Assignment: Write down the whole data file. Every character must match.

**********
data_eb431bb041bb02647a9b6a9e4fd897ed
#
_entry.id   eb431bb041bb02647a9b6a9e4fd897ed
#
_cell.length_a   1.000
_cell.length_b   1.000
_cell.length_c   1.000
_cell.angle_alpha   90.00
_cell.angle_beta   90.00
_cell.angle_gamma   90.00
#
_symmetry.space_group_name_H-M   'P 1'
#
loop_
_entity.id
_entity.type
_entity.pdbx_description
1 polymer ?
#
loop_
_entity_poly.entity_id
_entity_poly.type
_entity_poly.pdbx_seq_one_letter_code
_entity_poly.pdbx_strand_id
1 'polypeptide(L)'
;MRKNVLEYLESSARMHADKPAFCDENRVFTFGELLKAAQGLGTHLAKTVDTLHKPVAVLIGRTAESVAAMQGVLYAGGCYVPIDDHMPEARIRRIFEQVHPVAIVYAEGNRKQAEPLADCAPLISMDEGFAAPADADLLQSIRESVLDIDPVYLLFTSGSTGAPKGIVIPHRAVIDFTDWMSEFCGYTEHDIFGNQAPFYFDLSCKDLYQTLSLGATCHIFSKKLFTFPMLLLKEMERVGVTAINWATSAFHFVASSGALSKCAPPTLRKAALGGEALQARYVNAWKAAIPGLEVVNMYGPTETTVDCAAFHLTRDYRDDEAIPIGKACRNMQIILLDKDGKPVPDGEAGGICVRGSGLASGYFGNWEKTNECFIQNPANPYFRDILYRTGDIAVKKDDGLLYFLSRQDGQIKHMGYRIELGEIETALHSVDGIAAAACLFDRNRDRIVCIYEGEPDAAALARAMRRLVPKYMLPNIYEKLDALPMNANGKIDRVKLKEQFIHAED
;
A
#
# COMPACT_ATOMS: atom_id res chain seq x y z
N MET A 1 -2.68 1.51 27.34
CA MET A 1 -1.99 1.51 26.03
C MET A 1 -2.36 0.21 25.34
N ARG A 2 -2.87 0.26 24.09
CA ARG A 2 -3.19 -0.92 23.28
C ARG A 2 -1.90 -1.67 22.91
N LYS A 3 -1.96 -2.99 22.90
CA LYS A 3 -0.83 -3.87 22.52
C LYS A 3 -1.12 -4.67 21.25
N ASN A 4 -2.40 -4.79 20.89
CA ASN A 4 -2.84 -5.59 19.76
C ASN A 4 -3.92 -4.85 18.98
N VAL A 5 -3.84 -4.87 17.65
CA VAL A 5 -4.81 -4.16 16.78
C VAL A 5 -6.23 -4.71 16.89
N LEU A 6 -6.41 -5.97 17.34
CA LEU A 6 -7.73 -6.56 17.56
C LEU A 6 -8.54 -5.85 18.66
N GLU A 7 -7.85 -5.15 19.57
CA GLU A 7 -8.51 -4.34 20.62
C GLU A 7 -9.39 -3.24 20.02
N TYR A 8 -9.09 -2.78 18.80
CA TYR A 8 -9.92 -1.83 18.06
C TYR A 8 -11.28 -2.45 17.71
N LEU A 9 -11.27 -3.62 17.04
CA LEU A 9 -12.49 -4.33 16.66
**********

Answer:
data_eb431bb041bb02647a9b6a9e4fd897ed
#
_entry.id   eb431bb041bb02647a9b6a9e4fd897ed
#
_cell.length_a   1.000
_cell.length_b   1.000
_cell.length_c   1.000
_cell.angle_alpha   90.00
_cell.angle_beta   90.00
_cell.angle_gamma   90.00
#
_symmetry.space_group_name_H-M   'P 1'
#
loop_
_entity.id
_entity.type
_entity.pdbx_description
1 polymer ?
#
loop_
_entity_poly.entity_id
_entity_poly.type
_entity_poly.pdbx_seq_one_letter_code
_entity_poly.pdbx_strand_id
1 'polypeptide(L)'
;MRKNVLEYLESSARMHADKPAFCDENRVFTFGELLKAAQGLGTHLAKTVDTLHKPVAVLIGRTAESVAAMQGVLYAGGCYVPIDDHMPEARIRRIFEQVHPVAIVYAEGNRKQAEPLADCAPLISMDEGFAAPADADLLQSIRESVLDIDPVYLLFTSGSTGAPKGIVIPHRAVIDFTDWMSEFCGYTEHDIFGNQAPFYFDLSCKDLYQTLSLGATCHIFSKKLFTFPMLLLKEMERVGVTAINWATSAFHFVASSGALSKCAPPTLRKAALGGEALQARYVNAWKAAIPGLEVVNMYGPTETTVDCAAFHLTRDYRDDEAIPIGKACRNMQIILLDKDGKPVPDGEAGGICVRGSGLASGYFGNWEKTNECFIQNPANPYFRDILYRTGDIAVKKDDGLLYFLSRQDGQIKHMGYRIELGEIETALHSVDGIAAAACLFDRNRDRIVCIYEGEPDAAALARAMRRLVPKYMLPNIYEKLDALPMNANGKIDRVKLKEQFIHAED
;
A
#
# COMPACT_ATOMS: atom_id res chain seq x y z
N MET A 1 -2.68 1.51 27.34
CA MET A 1 -1.99 1.51 26.03
C MET A 1 -2.36 0.21 25.34
N ARG A 2 -2.87 0.26 24.09
CA ARG A 2 -3.19 -0.92 23.28
C ARG A 2 -1.90 -1.67 22.91
N LYS A 3 -1.96 -2.99 22.90
CA LYS A 3 -0.83 -3.87 22.52
C LYS A 3 -1.12 -4.67 21.25
N ASN A 4 -2.40 -4.79 20.89
CA ASN A 4 -2.84 -5.59 19.76
C ASN A 4 -3.92 -4.85 18.98
N VAL A 5 -3.84 -4.87 17.65
CA VAL A 5 -4.81 -4.16 16.78
C VAL A 5 -6.23 -4.71 16.89
N LEU A 6 -6.41 -5.97 17.34
CA LEU A 6 -7.73 -6.56 17.56
C LEU A 6 -8.54 -5.85 18.66
N GLU A 7 -7.85 -5.15 19.57
CA GLU A 7 -8.51 -4.34 20.62
C GLU A 7 -9.39 -3.24 20.02
N TYR A 8 -9.09 -2.78 18.80
CA TYR A 8 -9.92 -1.83 18.06
C TYR A 8 -11.28 -2.45 17.71
N LEU A 9 -11.27 -3.62 17.04
CA LEU A 9 -12.49 -4.33 16.66